Theresa May and Donald Trump talk 'big, ambitious' post-Brexit trade deal as PM attacks Russia at UN

But prime minister appears to reject US president's isolationist rhetoric in favour of ‘global co-operation’

Chris Stevenson
New York
Thursday 27 September 2018 08:16 BST
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Donald Trump calls Theresa May 'hard working' in New York meeting

Theresa May has declared that the Brexit vote does not mean the UK is rejecting global cooperation as she discussed a desire for a “big and ambitious” post-EU trade deal with Donald Trump.

Despite the talk of deals with the US president in an afternoon meeting, Ms May used two speeches at the UN to place herself at odds with Mr Trump’s isolationist world view and also attacked Russia’s “desperate fabrications” over the Salisbury poisonings and their refusal to play by international rules.

Speaking to both a meeting of the UN Security Council and the body’s General Assembly, Ms May pointed towards the need for countries to work together.

“Only global cooperation based on a set of agreed rules can ensure competition is fair and does not succumb to protectionism, with its certain path to lost jobs and international confrontation,” Ms May said.

“And it is only global cooperation which can harness legitimate self-interest towards common goals, producing agreements on global challenges such as climate change, proliferation and increasing inclusive economic growth.”

She said that the Brexit vote was a call for “accountability” and was not “a rejection of multilateralism”.

While Downing Street insisted Ms May’s remarks on globalism were not a criticism of Mr Trump, who a day earlier had espoused a “doctrine of patriotism”, it was clear the same could not be said about her remarks directed towards Moscow.

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She called on Russia to rejoin the global consensus against the use of chemical weapons, but said there should be no doubt that action would be taken if that did not happen.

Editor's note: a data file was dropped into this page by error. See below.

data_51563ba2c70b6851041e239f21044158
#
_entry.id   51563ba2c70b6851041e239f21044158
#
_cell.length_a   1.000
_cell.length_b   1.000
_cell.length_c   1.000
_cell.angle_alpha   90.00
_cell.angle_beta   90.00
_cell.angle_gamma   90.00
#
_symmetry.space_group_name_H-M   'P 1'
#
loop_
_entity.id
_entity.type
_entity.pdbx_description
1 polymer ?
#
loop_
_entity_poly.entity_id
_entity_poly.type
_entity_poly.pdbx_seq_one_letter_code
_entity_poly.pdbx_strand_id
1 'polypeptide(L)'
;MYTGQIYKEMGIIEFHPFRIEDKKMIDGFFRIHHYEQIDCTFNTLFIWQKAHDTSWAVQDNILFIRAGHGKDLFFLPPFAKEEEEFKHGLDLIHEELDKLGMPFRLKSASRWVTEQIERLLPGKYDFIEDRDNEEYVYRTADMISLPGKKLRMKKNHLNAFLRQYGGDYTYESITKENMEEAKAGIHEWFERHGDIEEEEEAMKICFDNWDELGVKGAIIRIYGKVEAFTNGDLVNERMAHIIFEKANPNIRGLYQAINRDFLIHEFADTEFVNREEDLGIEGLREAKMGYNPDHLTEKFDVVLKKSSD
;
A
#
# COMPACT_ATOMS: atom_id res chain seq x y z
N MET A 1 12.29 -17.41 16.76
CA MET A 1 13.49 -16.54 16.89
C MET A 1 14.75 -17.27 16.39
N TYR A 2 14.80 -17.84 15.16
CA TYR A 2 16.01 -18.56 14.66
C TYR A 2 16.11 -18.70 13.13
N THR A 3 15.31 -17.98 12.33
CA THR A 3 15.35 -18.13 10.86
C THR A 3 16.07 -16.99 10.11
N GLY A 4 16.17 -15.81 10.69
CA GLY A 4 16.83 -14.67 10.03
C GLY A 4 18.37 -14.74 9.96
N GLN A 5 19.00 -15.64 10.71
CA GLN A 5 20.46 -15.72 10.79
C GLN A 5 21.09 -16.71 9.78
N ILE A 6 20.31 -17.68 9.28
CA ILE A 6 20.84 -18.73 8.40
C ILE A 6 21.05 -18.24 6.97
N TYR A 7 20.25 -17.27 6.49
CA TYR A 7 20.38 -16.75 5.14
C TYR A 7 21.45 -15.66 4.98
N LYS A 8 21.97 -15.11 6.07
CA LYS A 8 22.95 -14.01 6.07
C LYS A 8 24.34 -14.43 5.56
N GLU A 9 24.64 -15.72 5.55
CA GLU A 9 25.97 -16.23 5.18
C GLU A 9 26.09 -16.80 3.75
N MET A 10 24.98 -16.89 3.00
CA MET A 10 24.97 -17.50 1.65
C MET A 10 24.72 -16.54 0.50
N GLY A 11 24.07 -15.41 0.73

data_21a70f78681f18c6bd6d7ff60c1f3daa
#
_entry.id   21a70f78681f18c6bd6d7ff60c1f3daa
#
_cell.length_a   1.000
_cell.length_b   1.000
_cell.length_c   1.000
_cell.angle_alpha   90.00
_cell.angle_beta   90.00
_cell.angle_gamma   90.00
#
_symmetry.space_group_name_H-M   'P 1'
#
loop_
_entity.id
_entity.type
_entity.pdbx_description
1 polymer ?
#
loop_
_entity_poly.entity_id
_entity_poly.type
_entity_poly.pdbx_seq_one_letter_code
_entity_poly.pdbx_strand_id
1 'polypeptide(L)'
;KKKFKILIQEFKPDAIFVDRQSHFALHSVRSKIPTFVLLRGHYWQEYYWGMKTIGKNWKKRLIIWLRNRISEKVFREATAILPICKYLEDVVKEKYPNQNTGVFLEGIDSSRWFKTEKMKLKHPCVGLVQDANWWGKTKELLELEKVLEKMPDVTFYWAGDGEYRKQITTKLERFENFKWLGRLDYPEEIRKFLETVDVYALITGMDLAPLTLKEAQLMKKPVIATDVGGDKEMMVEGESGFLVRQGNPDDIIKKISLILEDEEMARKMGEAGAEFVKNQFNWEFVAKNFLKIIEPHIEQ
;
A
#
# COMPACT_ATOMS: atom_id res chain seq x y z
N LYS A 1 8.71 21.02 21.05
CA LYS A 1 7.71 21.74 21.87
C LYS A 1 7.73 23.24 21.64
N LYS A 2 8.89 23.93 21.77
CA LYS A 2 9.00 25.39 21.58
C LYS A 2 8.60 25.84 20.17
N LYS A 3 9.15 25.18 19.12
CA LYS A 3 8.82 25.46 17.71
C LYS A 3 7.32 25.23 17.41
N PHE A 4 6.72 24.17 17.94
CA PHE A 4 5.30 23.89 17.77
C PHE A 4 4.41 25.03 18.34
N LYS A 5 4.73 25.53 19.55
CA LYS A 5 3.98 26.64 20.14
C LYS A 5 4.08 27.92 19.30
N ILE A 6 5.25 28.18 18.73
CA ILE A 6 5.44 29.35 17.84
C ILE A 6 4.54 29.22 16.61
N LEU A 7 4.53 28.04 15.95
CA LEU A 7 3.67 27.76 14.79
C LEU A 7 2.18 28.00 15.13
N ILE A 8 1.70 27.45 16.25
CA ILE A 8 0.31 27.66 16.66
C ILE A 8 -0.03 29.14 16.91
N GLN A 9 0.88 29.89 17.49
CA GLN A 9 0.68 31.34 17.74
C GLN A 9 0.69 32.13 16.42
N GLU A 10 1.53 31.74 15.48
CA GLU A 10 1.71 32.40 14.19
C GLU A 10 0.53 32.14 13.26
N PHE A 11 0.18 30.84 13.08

“We have taken appropriate action, with our allies, and we will continue to take the necessary steps to ensure our collective security,” she said. “Russia has only sought to obfuscate through desperate fabrication.”

She spoke of the need to protect against the rise of both extreme right and left ideologies to protect the “peace of nations”.

“We have seen what happens when the natural patriotism which is a cornerstone of a healthy society is warped into aggressive nationalism, exploiting fear and uncertainty to promote identity politics at home and belligerent confrontation abroad,” she said.

”And we see this when states like Russia flagrantly breach international norms, from the seizing of sovereign territory to the reckless use of chemical weapons on the streets of Britain by agents of the Russian GRU.”

There was a more direct, if polite, dig at Mr Trump over his withdrawal from the Iran nuclear deal signed with a number of nations including the UK. Ms May called it “the best means of preventing Iran from developing a nuclear weapon”.

But both Mr Trump and Ms May were all smiles at their later meeting, with both agreeing Brexit marked a “wonderful opportunity” for a far-reaching UK-US trade deal.

That warmth was a stark contrast to an awkward moment for Ms May early in the day when she was asked at a global business forum hosted by Bloomberg “how bad things could get” in the event of an unacceptable deal with the EU. Acknowledging uncertainty, Ms May insisted she was confident a deal could be reached.

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